Industry now waits as the Eleventh Circuit considers whether to overturn a Florida district court decision rejecting the Federal Communications Commission’s definition of prior express consent under the Telephone Consumer Protection Act. On September 18, 2014, the United States Court of Appeals for the Eleventh Circuit heard argument in the Mais v. Gulf Coast Collection Bureau case. At issue is whether this long standing principle survives: If you give me your number, I can call it, however I want.
In 2009, Mark Mais went to the Westside Regional Hospital emergency room in Broward County, Florida for treatment. His wife Laura completed the admission paperwork and provided his cell phone number to the hospital admitting staff. Florida United Radiology provided services for Mais that day. It later sent Mais a bill for $49.03. Mais did not pay. His debt was referred to the Gulf Coast Collection Agency. Gulf Coast uses an automatic telephone system to call debtors. It called Mais somewhere between 15 and 30 times with an automatic telephone dialing system in an effort to collect.
Mais filed suit under the TCPA on behalf of himself and others arguing that Gulf Coast did not have prior express consent to call him using an automatic telephone dialing system. U.S. District Court Judge for the Southern District of Florida, Robert Scola, agreed and granted Mais’s motion for summary judgment. To decide this prior express consent issue the Court had to jump some thorny hurdles. First and foremost, the FCC has long held that “telephone subscribers who knowingly release their phone numbers to a business will be deemed to have given their invitation or consent to be called at [that number], absent instructions to the contrary.” Given that Mais’s wife provided the number on Mais’s admitting papers, it no doubt seemed to defendant that it had a strong position.
But the Court refused to defer to the FCC. It acknowledged that the Hobbs Act vests in the Federal Courts of Appeal the exclusive jurisdiction to enjoin, set aside, suspend or determine the validity of final orders of the FCC. However, Plaintiff had not filed any proceeding to enjoin, set aside, annul or suspend an FCC order. Instead he was seeking damages for illegal debt collection calls. Because the central purpose of the lawsuit was not to set aside an FCC order, the Court found the Hobbs Act did not apply.
Having found the Hobbs Act inapplicable, the Court concluded it was free to consider whether the FCC’s order was entitled to Chevron deference. According to the Court, no deference was required because when Congress passed the TCPA, it mandated express consent before calls with an automatic telephone dialing system were permitted. The Court held that simply putting your number on a form is not saying call me with a ATDS unless the form says so. Laura Mais’s provision of her husband’s telephone number to the hospital, upon admission for medical purposes, was not express consent for some debt collector to call him months later about a bill.
However, even if the Court was precluded from considering the validity of the FCC order, the defense still could not prevail. Laura Mais providing her husband’s number to one creditor (the hospital) did not amount to consent for a collection agency working on behalf of an unrelated creditor (Florida United Radiology) to call.
During oral argument, Counsel for Gulf Coast, Ernest Kolhmeyer, insisted that the Hobbs Act was the primary concern on appeal. He focused his arguments on whether the district court had acted outside its jurisdiction. The Court sounded interested in this point, with Judge Frank Hull asking Mais’s counsel, “What authority did [the district court judge] have to challenge the FCC’s interpretation?” “Where did he get the power to do it?” Even Counsel for Mais, John Taylor, was at a loss to provide a basis for the Court’s authority.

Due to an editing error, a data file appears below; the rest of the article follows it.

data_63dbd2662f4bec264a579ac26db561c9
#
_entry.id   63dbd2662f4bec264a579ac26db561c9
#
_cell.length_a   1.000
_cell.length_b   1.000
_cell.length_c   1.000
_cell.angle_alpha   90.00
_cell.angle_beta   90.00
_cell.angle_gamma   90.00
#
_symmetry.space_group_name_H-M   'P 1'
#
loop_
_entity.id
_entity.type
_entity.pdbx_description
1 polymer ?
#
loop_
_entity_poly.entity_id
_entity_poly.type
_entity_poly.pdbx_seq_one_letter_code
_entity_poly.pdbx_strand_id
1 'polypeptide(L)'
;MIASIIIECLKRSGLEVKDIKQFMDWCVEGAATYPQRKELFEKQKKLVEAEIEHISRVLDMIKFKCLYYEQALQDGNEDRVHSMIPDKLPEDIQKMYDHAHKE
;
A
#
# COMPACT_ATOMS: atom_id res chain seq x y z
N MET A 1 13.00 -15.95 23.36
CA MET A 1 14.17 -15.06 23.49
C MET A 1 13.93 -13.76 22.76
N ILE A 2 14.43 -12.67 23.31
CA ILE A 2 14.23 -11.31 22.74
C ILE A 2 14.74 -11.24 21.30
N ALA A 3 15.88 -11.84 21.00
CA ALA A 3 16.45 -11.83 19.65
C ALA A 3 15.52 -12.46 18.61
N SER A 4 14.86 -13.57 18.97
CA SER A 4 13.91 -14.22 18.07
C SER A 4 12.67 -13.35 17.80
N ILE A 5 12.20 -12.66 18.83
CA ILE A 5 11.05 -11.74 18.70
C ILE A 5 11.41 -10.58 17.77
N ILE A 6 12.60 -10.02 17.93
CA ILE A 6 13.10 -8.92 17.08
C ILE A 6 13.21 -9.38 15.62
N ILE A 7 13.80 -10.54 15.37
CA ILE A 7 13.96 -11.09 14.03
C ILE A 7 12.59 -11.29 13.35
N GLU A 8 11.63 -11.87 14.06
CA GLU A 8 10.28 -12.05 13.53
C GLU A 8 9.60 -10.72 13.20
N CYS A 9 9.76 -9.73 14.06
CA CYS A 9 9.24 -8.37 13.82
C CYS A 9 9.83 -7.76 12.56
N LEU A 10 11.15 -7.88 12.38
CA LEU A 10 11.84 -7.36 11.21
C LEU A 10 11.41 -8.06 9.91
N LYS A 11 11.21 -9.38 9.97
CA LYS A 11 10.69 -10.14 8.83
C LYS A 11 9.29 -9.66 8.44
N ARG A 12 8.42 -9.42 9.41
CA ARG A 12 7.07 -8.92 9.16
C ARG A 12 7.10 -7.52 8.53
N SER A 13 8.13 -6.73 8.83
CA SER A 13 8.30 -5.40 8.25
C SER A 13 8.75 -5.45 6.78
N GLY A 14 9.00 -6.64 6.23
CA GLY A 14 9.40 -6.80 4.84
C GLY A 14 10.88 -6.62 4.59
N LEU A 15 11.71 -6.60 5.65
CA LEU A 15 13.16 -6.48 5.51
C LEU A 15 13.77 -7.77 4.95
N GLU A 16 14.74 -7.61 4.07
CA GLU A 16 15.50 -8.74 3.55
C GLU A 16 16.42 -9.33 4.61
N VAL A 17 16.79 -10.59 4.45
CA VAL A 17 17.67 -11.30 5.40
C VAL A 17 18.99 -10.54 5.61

Rather than attempt to defend the lower court’s opinion, Mais asserted the result, not the analysis, was what mattered. He noted that the FCC’s 2008 ruling expressly stated, “[P]rior express consent provided to a particular creditor will not entitle that creditor (or third party collector) to call a consumer’s wireless number on behalf of other creditors, including on behalf of affiliated entities.” 18 FCC Red. at 565 n. 38.
Using this as authority, Mais argued that providing his cell phone number to the hospital could not be construed as consent for the radiology company to call even under the broadest definition the FCC has ever propounded. Mais argued consent cannot be transferred from one creditor to another or from one party to another except in the limited circumstances where a creditor is transferring consent to his own debt collector. This argument seemed to have traction. Judge James C. Hill asked, “Can you provide consent through an intermediary?”
While it is hard to say what the court will do in Mais one thing does seem certain. To decide this case, the Court is not required to gut the long-standing definition of prior express consent that thousands of businesses have relied upon for more than 20 years. Instead the Court can focus on whether a consent given to one party can ever serve as prior express consent for another.
As a final note, three days before the Mais oral argument, Federal Judge Jed S. Rakoff, U.S. District Court, Southern District of New York in a decision on class certification agreed with Mais and that “[t]he FCC’s construction is inconsistent with the statute’s plain language because it impermissibly amends the TCPA to provide an exception for “prior express or implied consent.” Zyburo v. NCS PLUS, Inc., 12-cv-6677, p. 6. Despite what happens in Mais, the FCC’s prior express consent orders will continue to be challenged.
Special thanks to my associate Sharon McDonald for sitting in and reporting on the oral argument.
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